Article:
Information for Patients
4path: Here to help patients
How often have you heard that from a laboratory? At 4path, we understand that there is a patient behind every name. Behind every specimen. Behind every report. Behind every call.
We understand that there are times that the information we supply to your physician can be news that you were not expecting. Diagnoses that you don’t understand. Maybe even scary. Sometimes we are a patient too. It helps us understand both sides of the health care system.
We work hard to help you in any manner that we are able. Perhaps it’s providing a second opinion on a case from another institution. Maybe you want a second opinion on a case that we have diagnosed. We encourage second opinions. We understand that they can help patients feel more confident with the diagnosis that they may receive and ensure selection of the proper treatment protocol. We remember…it’s about you. Our patient.
We are here to help. And it all starts with the diagnosis.
Second Opinions on your biopsy materials
Even if 4path doesn’t provide the initial diagnosis for your biopsy, we CAN provide a Second Opinion on your specimen. It’s easy and the right thing to do. A second opinion can provide you with the peace of mind knowing that you specimen has been reviewed by several (not just one) pathologist. When we agree (which is the vast majority of time), you can be comforted by that knowledge. If we disagree, further evaluation is indicated for resolution of difference before your treatment is initiated. We can help facilitate additional reviews, when necessary.
To obtain a second opinion from 4path, please click here to be taken to our separate page to start the process for a second opinion. Click the tab, second from the bottom “Get a second opinion on materials examined elsewhere“
We are honored that you picked 4path to help you with this very important step in your health care.
Who examines your specimen DOES matter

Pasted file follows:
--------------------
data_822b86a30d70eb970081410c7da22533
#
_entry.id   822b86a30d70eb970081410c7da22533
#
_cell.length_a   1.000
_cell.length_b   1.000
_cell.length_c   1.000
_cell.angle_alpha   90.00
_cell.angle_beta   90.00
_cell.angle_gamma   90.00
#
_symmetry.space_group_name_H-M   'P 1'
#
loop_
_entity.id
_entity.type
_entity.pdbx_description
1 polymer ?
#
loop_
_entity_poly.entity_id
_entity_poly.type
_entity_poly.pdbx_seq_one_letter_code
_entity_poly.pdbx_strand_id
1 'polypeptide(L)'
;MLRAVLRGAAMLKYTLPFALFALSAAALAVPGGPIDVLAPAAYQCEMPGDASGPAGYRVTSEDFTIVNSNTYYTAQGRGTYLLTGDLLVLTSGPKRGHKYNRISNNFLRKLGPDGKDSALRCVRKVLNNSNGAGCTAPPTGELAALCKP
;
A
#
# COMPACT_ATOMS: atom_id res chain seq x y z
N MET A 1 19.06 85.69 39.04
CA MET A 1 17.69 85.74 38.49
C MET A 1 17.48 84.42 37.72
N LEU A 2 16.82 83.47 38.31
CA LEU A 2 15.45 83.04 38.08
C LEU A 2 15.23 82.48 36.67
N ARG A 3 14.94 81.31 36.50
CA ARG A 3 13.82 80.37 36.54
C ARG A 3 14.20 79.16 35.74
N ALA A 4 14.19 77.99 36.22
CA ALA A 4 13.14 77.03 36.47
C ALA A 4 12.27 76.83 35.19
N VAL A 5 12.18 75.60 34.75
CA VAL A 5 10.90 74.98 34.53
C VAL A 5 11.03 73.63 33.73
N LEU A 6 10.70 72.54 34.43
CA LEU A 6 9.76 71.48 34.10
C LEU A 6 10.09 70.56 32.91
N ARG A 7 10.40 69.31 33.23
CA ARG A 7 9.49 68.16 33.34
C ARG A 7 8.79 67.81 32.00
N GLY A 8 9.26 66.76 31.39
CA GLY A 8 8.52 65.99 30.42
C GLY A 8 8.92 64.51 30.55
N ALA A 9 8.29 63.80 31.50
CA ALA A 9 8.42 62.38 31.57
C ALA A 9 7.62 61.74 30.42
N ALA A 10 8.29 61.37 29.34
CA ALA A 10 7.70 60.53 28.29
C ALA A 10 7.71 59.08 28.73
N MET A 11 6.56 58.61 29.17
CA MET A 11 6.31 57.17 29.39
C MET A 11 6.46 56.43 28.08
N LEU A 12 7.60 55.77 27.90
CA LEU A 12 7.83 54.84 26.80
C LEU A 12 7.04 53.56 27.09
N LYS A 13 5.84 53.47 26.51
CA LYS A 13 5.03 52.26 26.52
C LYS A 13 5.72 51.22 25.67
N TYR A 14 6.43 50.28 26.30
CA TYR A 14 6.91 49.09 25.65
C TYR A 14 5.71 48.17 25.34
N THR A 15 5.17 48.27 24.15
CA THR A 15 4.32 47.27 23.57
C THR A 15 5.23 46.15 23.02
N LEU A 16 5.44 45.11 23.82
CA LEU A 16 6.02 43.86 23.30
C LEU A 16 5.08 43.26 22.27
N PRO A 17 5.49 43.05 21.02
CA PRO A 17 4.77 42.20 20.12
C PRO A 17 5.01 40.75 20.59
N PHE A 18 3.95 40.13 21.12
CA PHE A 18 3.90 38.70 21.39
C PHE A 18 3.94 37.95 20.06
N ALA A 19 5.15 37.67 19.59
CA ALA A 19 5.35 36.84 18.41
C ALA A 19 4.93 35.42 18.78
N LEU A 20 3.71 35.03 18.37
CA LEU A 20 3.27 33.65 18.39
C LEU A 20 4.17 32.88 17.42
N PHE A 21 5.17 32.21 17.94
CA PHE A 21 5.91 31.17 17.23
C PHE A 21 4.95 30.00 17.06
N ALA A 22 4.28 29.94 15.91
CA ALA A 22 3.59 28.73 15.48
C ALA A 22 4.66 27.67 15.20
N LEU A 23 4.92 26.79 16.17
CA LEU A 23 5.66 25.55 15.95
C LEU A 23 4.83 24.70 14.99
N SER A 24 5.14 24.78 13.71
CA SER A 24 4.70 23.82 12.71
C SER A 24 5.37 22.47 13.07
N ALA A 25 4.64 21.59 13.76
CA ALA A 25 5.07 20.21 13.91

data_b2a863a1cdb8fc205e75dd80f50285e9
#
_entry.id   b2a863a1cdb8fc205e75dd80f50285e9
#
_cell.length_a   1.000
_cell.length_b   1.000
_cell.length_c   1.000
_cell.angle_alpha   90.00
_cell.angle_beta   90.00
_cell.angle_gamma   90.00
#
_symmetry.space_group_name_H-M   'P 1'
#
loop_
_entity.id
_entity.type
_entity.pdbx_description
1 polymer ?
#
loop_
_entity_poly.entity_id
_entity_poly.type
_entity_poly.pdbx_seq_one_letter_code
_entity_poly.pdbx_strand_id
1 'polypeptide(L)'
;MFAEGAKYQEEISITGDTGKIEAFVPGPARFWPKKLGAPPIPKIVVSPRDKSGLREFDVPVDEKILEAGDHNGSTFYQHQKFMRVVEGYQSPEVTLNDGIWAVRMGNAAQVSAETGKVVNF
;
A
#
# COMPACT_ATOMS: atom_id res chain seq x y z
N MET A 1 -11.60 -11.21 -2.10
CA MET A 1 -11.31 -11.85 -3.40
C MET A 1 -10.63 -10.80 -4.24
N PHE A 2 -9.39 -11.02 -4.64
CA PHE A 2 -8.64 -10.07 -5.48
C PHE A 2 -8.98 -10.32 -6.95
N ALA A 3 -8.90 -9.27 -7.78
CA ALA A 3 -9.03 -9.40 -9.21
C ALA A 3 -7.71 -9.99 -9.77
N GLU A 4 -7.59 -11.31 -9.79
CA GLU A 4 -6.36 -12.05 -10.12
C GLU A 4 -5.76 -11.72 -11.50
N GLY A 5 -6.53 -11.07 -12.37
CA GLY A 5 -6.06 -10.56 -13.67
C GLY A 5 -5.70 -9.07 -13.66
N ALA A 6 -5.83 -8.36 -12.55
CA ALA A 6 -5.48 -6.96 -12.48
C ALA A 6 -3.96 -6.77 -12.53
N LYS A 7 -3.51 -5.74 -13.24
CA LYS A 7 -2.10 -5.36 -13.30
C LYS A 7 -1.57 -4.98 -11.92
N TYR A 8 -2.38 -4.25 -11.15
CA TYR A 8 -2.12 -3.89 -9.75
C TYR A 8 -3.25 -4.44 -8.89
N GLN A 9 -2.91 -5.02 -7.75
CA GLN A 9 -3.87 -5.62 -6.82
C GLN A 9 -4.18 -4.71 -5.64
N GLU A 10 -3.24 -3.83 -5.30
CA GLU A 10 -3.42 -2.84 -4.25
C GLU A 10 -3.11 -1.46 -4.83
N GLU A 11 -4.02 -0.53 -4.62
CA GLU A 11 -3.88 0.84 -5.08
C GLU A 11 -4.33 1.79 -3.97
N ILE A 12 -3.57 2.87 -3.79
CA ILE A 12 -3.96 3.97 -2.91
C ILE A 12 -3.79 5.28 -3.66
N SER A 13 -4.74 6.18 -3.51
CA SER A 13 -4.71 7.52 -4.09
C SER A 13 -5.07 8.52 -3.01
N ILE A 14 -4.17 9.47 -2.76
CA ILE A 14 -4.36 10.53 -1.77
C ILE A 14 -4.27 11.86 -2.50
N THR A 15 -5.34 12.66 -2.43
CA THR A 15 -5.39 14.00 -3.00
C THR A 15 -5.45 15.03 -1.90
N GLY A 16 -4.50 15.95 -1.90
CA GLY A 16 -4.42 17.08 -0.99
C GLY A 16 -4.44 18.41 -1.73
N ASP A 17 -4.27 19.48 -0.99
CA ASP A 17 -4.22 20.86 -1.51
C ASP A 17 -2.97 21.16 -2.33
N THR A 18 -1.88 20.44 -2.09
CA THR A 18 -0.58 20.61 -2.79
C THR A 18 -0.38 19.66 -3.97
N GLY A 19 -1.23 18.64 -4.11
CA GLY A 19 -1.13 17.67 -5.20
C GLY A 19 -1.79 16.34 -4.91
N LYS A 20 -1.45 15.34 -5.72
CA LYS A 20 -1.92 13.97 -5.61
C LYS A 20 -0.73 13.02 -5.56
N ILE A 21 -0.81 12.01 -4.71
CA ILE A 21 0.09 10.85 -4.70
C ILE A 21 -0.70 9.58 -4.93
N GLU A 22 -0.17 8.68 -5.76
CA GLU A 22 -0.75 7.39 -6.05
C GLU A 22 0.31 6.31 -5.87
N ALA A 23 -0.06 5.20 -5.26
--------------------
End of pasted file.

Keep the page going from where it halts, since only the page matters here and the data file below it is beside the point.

You may not think about it, but it does matter where you have your specimen tested. Not all laboratories are created equal. Not all pathologists are the same. As the patient, you DO have a choice where your specimen is sent for examination. Your physician may have a relationship with a laboratory already, but it’s up to you to make sure that you are satisfied with their choice. If not, it’s up to you to tell them where you want your specimen sent. After all..it’s YOU in the bottle.
Why should I send my specimen to the laboratory?
Often people ask, “Why do I need to have my specimen examined in the laboratory?”
This is a good question…and there are several important reasons to do this.
When something is removed from your body you never can be 100% certain on what it is based on the visual examination alone. That is where the microscopic examination is valuable.
Microscopic examination of seemingly benign tissues have found evidence of malignancy in rare cases. This can be from completely unsuspected areas of the body.
When you are going to receive treatment with medications, it’s warranted to be sure that you have what you are being treated for!
Insurance companies require documentation of the tissue examination in some cases for payment for the services.
It is just good medical practice to have all tissues that are removed from the body examined for the presence of disease or malignancy.